Discovering that your research has commercial value is a mixed blessing for many researchers. Many researchers who come up with valuable Intellectual Property (IP) as a result of their work feel overwhelmed by the options they are presented with. Not wanting to abandon academia for business, many researchers do very little with the opportunities that arise, and as a result squander the chance to generate impacts from their work. However, you don’t have to change careers to exploit your IP. There are three ways to get as much impact as possible from your ideas, without having to give up your day job. We spoke to Stephen Oyston, Business Development Manager for N8 AgriFood at the University of York to find out more.
He explained that there are several ways to commercialize your ideas or “intellectual property” (IP) to realise impact from research. Each one has it up and downsides and the decision to go down one path over another will depend on the nature of your ideas, your institution, your personality and the level of commitment you are comfortable with. In all cases you should talk to your Technology Transfer Office (TTO) to assess the commercial opportunities of your IP and look at the potential commercialization mechanisms available to you. This will involve looking at potential applications and users of your IP, developing a commercialization plan and taking some initial steps.
The three typical routes available are:
Making your ideas available for others to use on licence: many academics worry that if they negotiate with companies, their best ideas may get bought up and then shelved by corporations that want to protect their existing products from your new ideas. The good news is that you don’t have to give up the rights to use your work if you grant them a non-exclusive licence. With this arrangement, you can license your IP to as several different companies, and increase the likelihood that one of them manages to bring your ideas to market. Be careful though; if a company asks you to assign your IP to them, talk to your TTO and look at your options, or you may lose all rights over your IP. Your TTO will deal with the contracts. Then a third party pursues your impact, with minimal effort from you. Easy.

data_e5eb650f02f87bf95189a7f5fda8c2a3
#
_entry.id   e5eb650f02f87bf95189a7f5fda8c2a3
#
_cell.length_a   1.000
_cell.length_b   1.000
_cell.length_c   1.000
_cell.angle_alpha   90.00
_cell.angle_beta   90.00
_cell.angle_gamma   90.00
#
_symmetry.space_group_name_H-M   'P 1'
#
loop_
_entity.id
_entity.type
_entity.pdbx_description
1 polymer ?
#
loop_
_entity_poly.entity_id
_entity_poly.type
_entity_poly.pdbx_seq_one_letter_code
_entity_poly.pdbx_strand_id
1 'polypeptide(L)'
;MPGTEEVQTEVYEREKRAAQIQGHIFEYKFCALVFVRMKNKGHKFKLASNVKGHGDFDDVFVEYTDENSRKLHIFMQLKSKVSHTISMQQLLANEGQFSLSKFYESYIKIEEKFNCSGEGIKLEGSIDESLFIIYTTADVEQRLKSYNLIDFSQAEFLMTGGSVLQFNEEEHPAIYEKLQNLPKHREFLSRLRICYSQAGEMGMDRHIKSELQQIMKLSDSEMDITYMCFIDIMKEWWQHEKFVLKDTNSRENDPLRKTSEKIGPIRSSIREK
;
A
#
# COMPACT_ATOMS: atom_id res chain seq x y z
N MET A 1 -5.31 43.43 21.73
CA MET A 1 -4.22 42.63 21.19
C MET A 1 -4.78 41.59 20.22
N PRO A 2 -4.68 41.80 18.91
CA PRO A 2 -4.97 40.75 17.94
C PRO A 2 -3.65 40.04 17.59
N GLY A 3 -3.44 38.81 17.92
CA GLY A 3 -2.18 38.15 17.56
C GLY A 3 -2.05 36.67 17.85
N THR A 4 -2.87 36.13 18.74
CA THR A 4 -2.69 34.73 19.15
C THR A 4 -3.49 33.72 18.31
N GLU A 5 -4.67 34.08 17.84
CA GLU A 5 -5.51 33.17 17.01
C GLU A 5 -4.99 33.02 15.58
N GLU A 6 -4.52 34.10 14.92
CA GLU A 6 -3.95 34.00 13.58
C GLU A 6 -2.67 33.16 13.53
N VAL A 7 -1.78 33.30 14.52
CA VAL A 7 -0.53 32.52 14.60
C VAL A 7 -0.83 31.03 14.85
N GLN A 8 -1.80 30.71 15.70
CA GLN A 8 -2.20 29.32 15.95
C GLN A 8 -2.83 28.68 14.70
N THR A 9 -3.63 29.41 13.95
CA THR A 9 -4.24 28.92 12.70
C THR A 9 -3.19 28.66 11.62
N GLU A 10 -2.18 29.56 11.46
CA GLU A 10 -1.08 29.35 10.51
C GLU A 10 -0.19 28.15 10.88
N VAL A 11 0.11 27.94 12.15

Targeting a dream partner who can take your ideas to scale: this option takes a little bit more work, but not a lot. The problem of licensing your ideas to anyone who is willing to pay for the privilege (the non-exclusive license in the point above) is that these companies may not have the capability to develop your ideas to their potential. Even if they are capable of developing your ideas, they may have a different timescale to you and have quite different ideas about the sorts of impacts they want to see from your IP. Instead, consider working with your TTO to find a dream partner who shares your passion and priorities, and has the capabilities to develop your ideas in ways that will give you the impacts you most want to see. If you want to retain the right to develop your IP yourself in future, you need to go for a sole licence. A sole licence enables you to target a single organization you would like to develop your ideas, and you both have the right to use the IP. An exclusive licence allows the licensee to develop the IP in the confidence that no one else can access the IP. This can strengthen a research collaboration with your dream partner but caution is required. You will need to ensure you have chosen the most capable organisation to realise the potential of the IP.
Spin out companies are the hardest work, but if you are prepared to invest some time in the beginning, your TTO can help you put a team in place to run the business for you, so you don’t have to quit the day job. You may be able to set up as a not-for-profit company enabling you to invest profits in charitable work linked to your research. The spin out route gives you the greatest amount of control over realising the impacts you want to see from your research. However, many businesses need to raise capital before they can launch, which may expose your personal finances to risk if you take loans, or compromise your control over the company if you bring in investors. If you go down this route, you will need to work closely with your TTO to develop your ideas, as your institution will have a vested interested.
However busy you are, it is worth spending time negotiating the right deal if you want to commercialise your IP. Third parties and potential investors may have quite different motivations to you, so it is essential to have a really clear vision of the impacts you want to see arising from commercialisation before you go into any negotiation with commercial partners. Flexibility is necessary in any negotiation, but your TTO can help you get a deal that works for business, impact and your time.